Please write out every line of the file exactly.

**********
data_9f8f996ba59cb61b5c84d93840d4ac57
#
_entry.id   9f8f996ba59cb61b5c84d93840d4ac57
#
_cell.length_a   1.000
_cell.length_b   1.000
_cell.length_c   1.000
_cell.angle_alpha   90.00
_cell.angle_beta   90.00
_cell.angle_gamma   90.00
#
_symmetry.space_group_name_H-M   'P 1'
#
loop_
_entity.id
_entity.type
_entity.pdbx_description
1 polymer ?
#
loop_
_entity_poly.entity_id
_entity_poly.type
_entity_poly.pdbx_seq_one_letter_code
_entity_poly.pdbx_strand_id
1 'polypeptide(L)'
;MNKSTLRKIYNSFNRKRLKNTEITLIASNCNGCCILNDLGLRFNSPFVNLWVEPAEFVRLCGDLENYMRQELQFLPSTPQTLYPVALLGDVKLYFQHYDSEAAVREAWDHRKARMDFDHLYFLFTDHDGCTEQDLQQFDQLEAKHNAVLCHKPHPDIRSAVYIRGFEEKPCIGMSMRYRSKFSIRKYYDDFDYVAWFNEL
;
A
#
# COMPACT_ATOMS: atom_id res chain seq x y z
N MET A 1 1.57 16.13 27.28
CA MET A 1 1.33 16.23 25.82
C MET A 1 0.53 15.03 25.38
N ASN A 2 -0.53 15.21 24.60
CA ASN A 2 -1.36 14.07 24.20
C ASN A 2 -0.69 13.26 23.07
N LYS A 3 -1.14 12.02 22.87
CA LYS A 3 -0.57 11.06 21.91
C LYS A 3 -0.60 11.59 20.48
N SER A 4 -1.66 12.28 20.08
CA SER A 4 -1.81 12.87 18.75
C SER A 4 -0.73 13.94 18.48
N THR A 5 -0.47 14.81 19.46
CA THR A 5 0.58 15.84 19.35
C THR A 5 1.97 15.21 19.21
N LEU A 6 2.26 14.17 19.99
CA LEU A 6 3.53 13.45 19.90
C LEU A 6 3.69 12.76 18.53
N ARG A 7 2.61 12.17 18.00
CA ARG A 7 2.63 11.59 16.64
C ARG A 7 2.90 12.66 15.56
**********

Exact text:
data_9f8f996ba59cb61b5c84d93840d4ac57
#
_entry.id   9f8f996ba59cb61b5c84d93840d4ac57
#
_cell.length_a   1.000
_cell.length_b   1.000
_cell.length_c   1.000
_cell.angle_alpha   90.00
_cell.angle_beta   90.00
_cell.angle_gamma   90.00
#
_symmetry.space_group_name_H-M   'P 1'
#
loop_
_entity.id
_entity.type
_entity.pdbx_description
1 polymer ?
#
loop_
_entity_poly.entity_id
_entity_poly.type
_entity_poly.pdbx_seq_one_letter_code
_entity_poly.pdbx_strand_id
1 'polypeptide(L)'
;MNKSTLRKIYNSFNRKRLKNTEITLIASNCNGCCILNDLGLRFNSPFVNLWVEPAEFVRLCGDLENYMRQELQFLPSTPQTLYPVALLGDVKLYFQHYDSEAAVREAWDHRKARMDFDHLYFLFTDHDGCTEQDLQQFDQLEAKHNAVLCHKPHPDIRSAVYIRGFEEKPCIGMSMRYRSKFSIRKYYDDFDYVAWFNEL
;
A
#
# COMPACT_ATOMS: atom_id res chain seq x y z
N MET A 1 1.57 16.13 27.28
CA MET A 1 1.33 16.23 25.82
C MET A 1 0.53 15.03 25.38
N ASN A 2 -0.53 15.21 24.60
CA ASN A 2 -1.36 14.07 24.20
C ASN A 2 -0.69 13.26 23.07
N LYS A 3 -1.14 12.02 22.87
CA LYS A 3 -0.57 11.06 21.91
C LYS A 3 -0.60 11.59 20.48
N SER A 4 -1.66 12.28 20.08
CA SER A 4 -1.81 12.87 18.75
C SER A 4 -0.73 13.94 18.48
N THR A 5 -0.47 14.81 19.46
CA THR A 5 0.58 15.84 19.35
C THR A 5 1.97 15.21 19.21
N LEU A 6 2.26 14.17 19.99
CA LEU A 6 3.53 13.45 19.90
C LEU A 6 3.69 12.76 18.53
N ARG A 7 2.61 12.17 18.00
CA ARG A 7 2.63 11.59 16.64
C ARG A 7 2.90 12.66 15.56